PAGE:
Laquan McDonald: Chicago officers fired for alleged cover-up of shooting
The Chicago Police Board has fired four officers for allegedly covering up the 2014 fatal police shooting of black teenager Laquan McDonald.
Sgt Stephen Franko and officers Daphne Sebastian, Janet Mondragon and Ricardo Viramontes were dismissed on Thursday after a vote by the nine-member board.
The board determined the officers had exaggerated the threat level of the 17-year-old to justify the shooting.
Jason Van Dyke, who killed McDonald, was convicted of murder last year.
The police board on Thursday voted unanimously to dismiss three of the officers, with one member dissenting in the decision to fire Ms Sebastian as she was not found to have lied.
The officers may appeal the firings in court.
The four were accused of making false statements about the shooting, which saw Van Dyke fire 16 shots at the teenager in a span of 15 seconds.
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Officers Mondragon, Viramontes and Sebastian were all present at the scene of the shooting, and Sgt Franko signed off on their reports, the Chicago Tribune reported.
Ms Mondragon said she did not see the shooting, and Mr Viramontes had reported that the teen tried to get up while holding a knife, despite video evidence showing otherwise. Ms Sebastian was accused of giving investigators inconsistent and misleading statements about the incident.
Sgt Franko later claimed to have overlooked the details of the report.
The city's Fraternal Order of Police criticised the decision and has maintained the officers did nothing wrong.
The Order's vice-president Patrick Murray told local media in a statement: "It is obvious that this police board has out-served its usefulness."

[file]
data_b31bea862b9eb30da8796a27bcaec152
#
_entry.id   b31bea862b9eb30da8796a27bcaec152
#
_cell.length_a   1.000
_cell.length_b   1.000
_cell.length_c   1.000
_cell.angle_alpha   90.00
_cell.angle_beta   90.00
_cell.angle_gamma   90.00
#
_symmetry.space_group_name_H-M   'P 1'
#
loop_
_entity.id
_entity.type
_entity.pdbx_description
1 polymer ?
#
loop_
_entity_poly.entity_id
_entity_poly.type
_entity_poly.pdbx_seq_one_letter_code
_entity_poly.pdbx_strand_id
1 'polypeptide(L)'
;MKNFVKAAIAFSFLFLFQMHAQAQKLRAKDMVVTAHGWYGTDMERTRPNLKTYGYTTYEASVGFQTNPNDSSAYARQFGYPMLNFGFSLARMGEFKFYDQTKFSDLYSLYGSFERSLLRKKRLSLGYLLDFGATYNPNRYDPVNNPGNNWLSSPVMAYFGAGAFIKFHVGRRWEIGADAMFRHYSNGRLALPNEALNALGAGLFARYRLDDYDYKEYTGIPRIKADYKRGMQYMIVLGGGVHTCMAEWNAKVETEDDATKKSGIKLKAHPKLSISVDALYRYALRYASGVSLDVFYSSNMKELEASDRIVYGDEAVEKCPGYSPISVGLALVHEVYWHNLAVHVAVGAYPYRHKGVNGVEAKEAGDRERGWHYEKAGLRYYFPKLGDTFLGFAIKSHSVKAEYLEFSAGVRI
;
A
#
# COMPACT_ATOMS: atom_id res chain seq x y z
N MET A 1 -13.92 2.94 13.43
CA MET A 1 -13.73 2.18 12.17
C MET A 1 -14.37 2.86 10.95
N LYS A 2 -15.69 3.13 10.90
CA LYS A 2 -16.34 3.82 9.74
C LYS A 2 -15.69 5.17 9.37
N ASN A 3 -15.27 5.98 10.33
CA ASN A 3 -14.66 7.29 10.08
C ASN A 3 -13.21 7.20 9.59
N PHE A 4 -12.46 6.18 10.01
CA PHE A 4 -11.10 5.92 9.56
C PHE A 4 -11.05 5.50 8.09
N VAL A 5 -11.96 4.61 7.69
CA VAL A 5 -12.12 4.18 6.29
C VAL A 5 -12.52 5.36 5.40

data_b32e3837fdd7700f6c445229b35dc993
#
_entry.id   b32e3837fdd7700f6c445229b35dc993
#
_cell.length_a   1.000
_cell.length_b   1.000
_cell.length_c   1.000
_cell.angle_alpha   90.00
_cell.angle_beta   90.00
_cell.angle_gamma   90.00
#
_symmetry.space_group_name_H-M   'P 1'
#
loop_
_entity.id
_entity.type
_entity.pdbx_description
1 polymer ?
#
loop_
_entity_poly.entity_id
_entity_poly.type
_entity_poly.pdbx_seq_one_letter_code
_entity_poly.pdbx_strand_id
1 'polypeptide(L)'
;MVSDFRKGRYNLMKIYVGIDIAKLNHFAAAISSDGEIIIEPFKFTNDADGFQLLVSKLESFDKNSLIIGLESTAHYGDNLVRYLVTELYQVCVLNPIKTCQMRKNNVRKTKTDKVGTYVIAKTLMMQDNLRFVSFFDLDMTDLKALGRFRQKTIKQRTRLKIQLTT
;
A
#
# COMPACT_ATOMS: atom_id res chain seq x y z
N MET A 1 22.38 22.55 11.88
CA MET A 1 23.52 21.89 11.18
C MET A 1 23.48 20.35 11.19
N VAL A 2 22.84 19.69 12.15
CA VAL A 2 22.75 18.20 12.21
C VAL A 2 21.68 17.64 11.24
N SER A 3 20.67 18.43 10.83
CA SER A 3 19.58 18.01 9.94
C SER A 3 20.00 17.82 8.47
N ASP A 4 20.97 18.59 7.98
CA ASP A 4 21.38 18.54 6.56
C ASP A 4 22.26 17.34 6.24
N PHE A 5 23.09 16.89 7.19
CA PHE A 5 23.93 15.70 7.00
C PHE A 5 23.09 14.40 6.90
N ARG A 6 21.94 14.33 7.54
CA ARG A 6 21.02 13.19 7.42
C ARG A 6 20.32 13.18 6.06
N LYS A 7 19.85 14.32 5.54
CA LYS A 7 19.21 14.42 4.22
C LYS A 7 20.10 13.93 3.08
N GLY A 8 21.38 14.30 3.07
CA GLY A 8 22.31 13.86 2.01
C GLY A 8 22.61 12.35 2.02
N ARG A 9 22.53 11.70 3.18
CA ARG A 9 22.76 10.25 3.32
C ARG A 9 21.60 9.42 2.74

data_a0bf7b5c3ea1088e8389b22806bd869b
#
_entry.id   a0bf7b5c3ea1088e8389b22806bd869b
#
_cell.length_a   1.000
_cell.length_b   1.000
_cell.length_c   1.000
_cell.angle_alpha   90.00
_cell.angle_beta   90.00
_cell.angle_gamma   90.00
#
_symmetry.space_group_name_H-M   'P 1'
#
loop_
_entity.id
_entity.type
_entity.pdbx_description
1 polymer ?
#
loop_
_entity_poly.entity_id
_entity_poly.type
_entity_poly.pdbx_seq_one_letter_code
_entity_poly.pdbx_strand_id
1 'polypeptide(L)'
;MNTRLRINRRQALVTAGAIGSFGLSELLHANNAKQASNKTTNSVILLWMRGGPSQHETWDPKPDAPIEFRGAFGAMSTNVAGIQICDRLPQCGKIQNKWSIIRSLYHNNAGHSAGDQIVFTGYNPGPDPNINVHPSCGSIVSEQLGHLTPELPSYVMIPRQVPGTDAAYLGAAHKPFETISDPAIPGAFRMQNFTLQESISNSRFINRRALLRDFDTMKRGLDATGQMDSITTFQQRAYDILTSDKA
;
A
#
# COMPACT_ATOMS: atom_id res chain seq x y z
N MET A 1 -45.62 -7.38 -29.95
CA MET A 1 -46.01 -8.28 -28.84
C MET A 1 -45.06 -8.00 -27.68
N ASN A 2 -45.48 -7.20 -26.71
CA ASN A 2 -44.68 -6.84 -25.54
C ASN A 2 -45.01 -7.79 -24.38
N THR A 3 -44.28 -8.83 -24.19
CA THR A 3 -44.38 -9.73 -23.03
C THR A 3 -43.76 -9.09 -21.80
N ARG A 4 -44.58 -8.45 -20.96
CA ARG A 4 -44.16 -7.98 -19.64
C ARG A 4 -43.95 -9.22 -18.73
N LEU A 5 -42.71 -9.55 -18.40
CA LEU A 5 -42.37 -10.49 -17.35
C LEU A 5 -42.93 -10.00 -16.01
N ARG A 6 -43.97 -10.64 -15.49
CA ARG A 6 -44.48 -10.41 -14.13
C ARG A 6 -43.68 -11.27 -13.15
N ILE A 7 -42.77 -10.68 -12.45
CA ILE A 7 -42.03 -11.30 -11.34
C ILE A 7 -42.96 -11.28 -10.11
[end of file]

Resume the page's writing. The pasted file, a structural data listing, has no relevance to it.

In January, three other officers involved and accused of lying to protect Van Dyke - David March, Joseph Walsh and Thomas Gaffney - were acquitted by a judge of conspiracy, obstruction of justice and misconduct charges.
After a trial last October, Van Dyke was found guilty of second-degree murder as well as 16 counts - one for each shot he fired - of aggravated battery.
The firings this week are probably the final repercussions to come from the 2014 shooting, local media say.
What's the background?
The shooting sparked protests against police brutality nationwide and led to a federal investigation into the Chicago police department that found a "pervasive cover-up culture". The city's police superintendent was fired following the unrest and the top prosecutor lost a re-election bid.
Police dashcam video from 2014 showed white Officer Jason Van Dyke shooting McDonald 16 times as the 17-year-old walked down the road holding a pocket knife.
According to the Chicago Tribune, which called the verdict "stunning", the case was considered to be the first time in the city's history that police officers have faced criminal charges stemming from an on-duty shooting.
Prosecutors alleged the three officers falsified reports and tried to conceal the events surrounding McDonald's death "to shield their fellow officer from criminal investigation".
"The defendants allegedly lied about what occurred and mischaracterised the video recordings so that independent criminal investigators would not learn the truth about the killing and the public would not see the video recordings," they said when charges were announced in June 2017.